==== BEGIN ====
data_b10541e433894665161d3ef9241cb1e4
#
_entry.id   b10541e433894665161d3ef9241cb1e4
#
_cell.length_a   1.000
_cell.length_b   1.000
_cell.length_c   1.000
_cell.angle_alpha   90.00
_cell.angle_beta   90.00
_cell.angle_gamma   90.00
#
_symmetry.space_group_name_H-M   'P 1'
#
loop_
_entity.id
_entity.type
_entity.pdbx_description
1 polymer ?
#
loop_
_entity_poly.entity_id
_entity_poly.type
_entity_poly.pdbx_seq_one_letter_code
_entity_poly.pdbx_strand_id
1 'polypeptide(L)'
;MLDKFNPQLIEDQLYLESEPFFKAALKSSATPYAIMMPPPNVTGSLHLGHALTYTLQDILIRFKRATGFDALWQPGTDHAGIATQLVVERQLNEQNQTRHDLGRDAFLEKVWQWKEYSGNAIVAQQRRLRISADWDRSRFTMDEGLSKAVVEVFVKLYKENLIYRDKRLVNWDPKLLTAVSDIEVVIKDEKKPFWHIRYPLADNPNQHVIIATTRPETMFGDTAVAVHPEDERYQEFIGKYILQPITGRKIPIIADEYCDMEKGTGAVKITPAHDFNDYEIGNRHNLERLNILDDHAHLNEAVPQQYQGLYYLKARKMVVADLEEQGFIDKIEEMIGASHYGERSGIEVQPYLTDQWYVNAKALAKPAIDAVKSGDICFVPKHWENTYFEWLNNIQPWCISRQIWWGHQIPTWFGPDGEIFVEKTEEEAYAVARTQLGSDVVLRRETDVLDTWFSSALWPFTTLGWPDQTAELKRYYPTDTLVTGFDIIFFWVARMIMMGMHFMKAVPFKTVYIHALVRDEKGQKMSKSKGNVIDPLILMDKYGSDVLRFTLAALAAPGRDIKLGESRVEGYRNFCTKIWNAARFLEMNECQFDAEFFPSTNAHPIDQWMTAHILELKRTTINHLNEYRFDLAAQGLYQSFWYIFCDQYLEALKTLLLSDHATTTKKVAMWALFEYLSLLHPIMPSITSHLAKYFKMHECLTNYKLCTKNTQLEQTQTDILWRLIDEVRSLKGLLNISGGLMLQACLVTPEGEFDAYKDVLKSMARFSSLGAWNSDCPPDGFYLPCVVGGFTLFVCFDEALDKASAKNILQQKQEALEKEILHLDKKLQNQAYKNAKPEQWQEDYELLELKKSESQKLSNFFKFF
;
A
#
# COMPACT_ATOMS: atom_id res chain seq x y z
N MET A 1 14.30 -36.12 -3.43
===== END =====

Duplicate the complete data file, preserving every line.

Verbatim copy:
data_b10541e433894665161d3ef9241cb1e4
#
_entry.id   b10541e433894665161d3ef9241cb1e4
#
_cell.length_a   1.000
_cell.length_b   1.000
_cell.length_c   1.000
_cell.angle_alpha   90.00
_cell.angle_beta   90.00
_cell.angle_gamma   90.00
#
_symmetry.space_group_name_H-M   'P 1'
#
loop_
_entity.id
_entity.type
_entity.pdbx_description
1 polymer ?
#
loop_
_entity_poly.entity_id
_entity_poly.type
_entity_poly.pdbx_seq_one_letter_code
_entity_poly.pdbx_strand_id
1 'polypeptide(L)'
;MLDKFNPQLIEDQLYLESEPFFKAALKSSATPYAIMMPPPNVTGSLHLGHALTYTLQDILIRFKRATGFDALWQPGTDHAGIATQLVVERQLNEQNQTRHDLGRDAFLEKVWQWKEYSGNAIVAQQRRLRISADWDRSRFTMDEGLSKAVVEVFVKLYKENLIYRDKRLVNWDPKLLTAVSDIEVVIKDEKKPFWHIRYPLADNPNQHVIIATTRPETMFGDTAVAVHPEDERYQEFIGKYILQPITGRKIPIIADEYCDMEKGTGAVKITPAHDFNDYEIGNRHNLERLNILDDHAHLNEAVPQQYQGLYYLKARKMVVADLEEQGFIDKIEEMIGASHYGERSGIEVQPYLTDQWYVNAKALAKPAIDAVKSGDICFVPKHWENTYFEWLNNIQPWCISRQIWWGHQIPTWFGPDGEIFVEKTEEEAYAVARTQLGSDVVLRRETDVLDTWFSSALWPFTTLGWPDQTAELKRYYPTDTLVTGFDIIFFWVARMIMMGMHFMKAVPFKTVYIHALVRDEKGQKMSKSKGNVIDPLILMDKYGSDVLRFTLAALAAPGRDIKLGESRVEGYRNFCTKIWNAARFLEMNECQFDAEFFPSTNAHPIDQWMTAHILELKRTTINHLNEYRFDLAAQGLYQSFWYIFCDQYLEALKTLLLSDHATTTKKVAMWALFEYLSLLHPIMPSITSHLAKYFKMHECLTNYKLCTKNTQLEQTQTDILWRLIDEVRSLKGLLNISGGLMLQACLVTPEGEFDAYKDVLKSMARFSSLGAWNSDCPPDGFYLPCVVGGFTLFVCFDEALDKASAKNILQQKQEALEKEILHLDKKLQNQAYKNAKPEQWQEDYELLELKKSESQKLSNFFKFF
;
A
#
# COMPACT_ATOMS: atom_id res chain seq x y z
N MET A 1 14.30 -36.12 -3.43